Comments are used to comment out a line that you want to temporarily remove, or to add a comment above a section so that you know what is going on, or so that other people can see easily human readable advice on what is happening in the program.

Scope (Created by Squiggly Brackets Generally)

Scope is an important programming concept to be aware of. Basically, it’s that variables created in certain places only exist in those places.
Such as vegemite was (lets say) created in Australia, and available in Australia, but the US has no access to it.

You’ll learn more about this later, but in general, if you create a variable inside of squiggly brackets, it only exists inside of the squiggly brackets.


Now you have setup Eclipse with the FlashBuilder Plugin, and have ran your first program, and traced out some text from it.

In the next section, we’ll start going into basic programming ideas that you need to know to be able to program in any language.

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  1. It’s all very well saying this is for Linux or Mac, but the link to the Flash builder plugin says nothing about a Linux version, making your page misleading. I came here because I googled “Linux flash game programming”, but it turns out this is of no use to Linux users.

    • Thanks for letting me know- Sorry about that, I hadn’t realized that they don’t make the plugin for Linux, and discontinued the FlashBuilder version!

      I’ll look into finding a way to code in Linux and update the article.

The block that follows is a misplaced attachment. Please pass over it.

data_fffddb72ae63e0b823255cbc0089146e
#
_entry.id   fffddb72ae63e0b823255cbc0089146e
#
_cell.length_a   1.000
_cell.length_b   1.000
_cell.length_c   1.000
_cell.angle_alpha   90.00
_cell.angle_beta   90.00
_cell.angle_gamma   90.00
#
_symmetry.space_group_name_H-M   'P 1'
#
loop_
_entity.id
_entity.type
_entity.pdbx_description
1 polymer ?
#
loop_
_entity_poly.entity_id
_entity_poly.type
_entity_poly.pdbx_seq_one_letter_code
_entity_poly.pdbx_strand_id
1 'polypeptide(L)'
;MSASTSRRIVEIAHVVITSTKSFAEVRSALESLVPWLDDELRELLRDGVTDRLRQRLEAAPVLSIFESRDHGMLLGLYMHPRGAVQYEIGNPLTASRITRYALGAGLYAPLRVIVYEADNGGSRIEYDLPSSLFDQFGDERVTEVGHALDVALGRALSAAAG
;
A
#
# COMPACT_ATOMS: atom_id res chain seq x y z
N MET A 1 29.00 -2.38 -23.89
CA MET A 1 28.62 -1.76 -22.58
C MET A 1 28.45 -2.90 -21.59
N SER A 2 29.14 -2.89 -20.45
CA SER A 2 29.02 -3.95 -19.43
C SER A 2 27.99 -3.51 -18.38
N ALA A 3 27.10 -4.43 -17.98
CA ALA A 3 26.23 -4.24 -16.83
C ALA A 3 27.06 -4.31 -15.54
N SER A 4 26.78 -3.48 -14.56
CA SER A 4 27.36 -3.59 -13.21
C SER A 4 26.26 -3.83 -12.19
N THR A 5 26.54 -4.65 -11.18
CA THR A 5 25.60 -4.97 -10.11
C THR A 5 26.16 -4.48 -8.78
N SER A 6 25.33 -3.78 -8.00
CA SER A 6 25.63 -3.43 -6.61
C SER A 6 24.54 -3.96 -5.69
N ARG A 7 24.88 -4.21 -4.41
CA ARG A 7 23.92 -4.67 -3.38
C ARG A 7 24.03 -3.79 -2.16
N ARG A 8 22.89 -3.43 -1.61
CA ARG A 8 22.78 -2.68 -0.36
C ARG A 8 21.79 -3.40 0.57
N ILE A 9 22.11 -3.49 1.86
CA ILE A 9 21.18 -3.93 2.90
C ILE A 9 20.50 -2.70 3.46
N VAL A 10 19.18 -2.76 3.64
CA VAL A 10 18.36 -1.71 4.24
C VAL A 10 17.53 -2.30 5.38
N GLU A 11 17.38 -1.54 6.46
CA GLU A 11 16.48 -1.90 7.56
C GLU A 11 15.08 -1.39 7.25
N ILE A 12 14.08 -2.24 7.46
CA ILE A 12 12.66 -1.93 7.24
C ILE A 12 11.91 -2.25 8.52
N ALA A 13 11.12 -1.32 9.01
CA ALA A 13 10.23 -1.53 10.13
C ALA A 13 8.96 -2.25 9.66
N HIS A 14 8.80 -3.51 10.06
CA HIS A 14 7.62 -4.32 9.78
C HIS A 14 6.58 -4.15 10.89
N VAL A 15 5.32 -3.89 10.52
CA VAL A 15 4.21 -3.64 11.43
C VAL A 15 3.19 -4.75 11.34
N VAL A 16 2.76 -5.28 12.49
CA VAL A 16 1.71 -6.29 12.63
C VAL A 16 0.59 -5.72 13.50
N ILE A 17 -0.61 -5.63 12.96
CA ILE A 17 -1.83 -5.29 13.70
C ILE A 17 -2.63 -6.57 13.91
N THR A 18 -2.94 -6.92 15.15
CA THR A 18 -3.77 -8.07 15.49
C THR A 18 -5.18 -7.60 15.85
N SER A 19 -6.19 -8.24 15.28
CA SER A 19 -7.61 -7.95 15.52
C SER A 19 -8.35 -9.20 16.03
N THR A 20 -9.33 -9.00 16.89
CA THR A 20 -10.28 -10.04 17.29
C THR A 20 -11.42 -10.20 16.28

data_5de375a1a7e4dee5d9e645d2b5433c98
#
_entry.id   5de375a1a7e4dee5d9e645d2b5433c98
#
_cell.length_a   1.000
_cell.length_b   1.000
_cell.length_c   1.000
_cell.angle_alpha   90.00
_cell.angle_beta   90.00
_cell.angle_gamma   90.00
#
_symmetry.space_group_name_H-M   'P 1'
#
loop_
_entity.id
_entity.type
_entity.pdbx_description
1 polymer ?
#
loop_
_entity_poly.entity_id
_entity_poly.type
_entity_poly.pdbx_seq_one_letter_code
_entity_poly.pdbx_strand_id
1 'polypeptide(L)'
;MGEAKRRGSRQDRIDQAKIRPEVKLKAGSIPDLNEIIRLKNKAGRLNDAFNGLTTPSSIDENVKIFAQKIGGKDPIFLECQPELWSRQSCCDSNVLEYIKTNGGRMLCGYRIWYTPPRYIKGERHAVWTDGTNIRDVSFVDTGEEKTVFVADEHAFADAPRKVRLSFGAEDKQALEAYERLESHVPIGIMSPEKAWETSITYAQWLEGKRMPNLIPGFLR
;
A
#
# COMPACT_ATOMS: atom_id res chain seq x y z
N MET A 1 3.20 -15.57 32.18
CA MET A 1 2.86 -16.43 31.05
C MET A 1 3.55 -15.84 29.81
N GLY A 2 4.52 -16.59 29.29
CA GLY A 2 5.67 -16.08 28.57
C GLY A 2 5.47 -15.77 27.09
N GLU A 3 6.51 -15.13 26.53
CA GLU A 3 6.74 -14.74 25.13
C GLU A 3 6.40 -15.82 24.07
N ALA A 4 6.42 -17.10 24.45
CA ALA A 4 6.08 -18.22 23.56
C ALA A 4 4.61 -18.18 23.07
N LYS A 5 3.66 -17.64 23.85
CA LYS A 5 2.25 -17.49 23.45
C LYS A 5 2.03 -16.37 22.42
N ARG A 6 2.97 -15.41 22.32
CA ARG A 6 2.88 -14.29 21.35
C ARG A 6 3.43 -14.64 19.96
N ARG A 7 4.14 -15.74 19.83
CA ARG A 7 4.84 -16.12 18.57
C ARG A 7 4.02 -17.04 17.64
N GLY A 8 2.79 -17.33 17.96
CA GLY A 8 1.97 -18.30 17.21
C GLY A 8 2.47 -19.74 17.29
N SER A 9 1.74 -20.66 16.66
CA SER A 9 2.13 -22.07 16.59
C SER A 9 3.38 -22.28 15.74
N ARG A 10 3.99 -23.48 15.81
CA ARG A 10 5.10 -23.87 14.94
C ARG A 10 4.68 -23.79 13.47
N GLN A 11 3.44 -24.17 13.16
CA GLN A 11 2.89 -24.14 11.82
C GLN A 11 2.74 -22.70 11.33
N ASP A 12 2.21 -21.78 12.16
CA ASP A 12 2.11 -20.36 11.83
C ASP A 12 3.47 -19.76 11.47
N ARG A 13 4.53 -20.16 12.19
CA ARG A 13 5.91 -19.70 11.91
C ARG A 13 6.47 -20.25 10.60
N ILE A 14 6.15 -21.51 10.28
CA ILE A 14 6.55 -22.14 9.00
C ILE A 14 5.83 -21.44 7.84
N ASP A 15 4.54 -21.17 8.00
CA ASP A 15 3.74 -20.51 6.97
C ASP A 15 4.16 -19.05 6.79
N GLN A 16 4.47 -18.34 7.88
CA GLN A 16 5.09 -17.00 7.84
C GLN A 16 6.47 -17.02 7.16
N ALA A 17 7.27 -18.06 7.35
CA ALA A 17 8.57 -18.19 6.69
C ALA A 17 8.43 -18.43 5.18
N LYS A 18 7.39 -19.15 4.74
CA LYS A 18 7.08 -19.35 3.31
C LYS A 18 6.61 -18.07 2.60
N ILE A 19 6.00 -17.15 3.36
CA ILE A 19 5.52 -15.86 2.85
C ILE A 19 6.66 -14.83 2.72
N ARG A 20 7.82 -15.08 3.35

In the mean time, I found this post on installing flashbuilder through wine in linux:

      Again, sorry about that- eclipse works on all platforms, and I’m surprised that they don’t have the plugin only for Lniux.

      • No problem. Only just found the rest of your tutorials, and they’re very good, so thanks! By the way, in Linux the easiest solution appears to be to just call the mlmcx compiler (I think that’s the letters in the right order!) directly and do the coding in a regular text editor with syntax highlighting, like Vim or GEdit.

  2. Hiya! I have recently been trying to make video games for my Senior Project at school, when my mentor suggested this site.
    I’ve been going through it and everything is good but I ran into a problem. I was reading the page and then when I tried to actually run the program after adding what I was supposed to the Flashbuilder program said I needed Flash Player 11.3, I said okay and tried to download it. Then after following the steps I went to try to run the program, and it said I needed it again. This process happened like 5 times with no progress.
    Is there anything I can do? I’m currently using a Mac OS X 10.5.8.

    • You can try downloading the DEBUG flash player plugin from here:

      And see if it installs that way.

      To check to make sure it is the debug version, after installing, go to youtube/ some other flash site, right click on a flash video, and it should say that it is the flash player debug version.

      Also, maybe you’re on a school computer that doesn’t allow you to install software?

      You can also try to look for an older version of FlashBuilder (I am using FlashBuilder4) that might not require as updated a version of flash player.

      Hope that helps!

      • Okay I tried to download the Macintosh 11.3 Plugin Content Debuger.DMG (Wow that is a mouthful) and it downloaded just fine, but when it actually finished and offered to install the Debugger, the program would automatically quit within a few seconds of it loading.
        Is there anyway to fix that?

  3. Hi Chris,

    First off wanted to thank you for creating such an easy to read well laid out tutorial, it is much appreciated!! Having said that I am experiencing a problem where I have no console tab along the bottom. I have all the regular tabs i.e. problems, data/services, network monitor, ASDoc, but console does not show up next to it. Any idea what the problem may be or how I may go about solving this? Thanks very much in advance!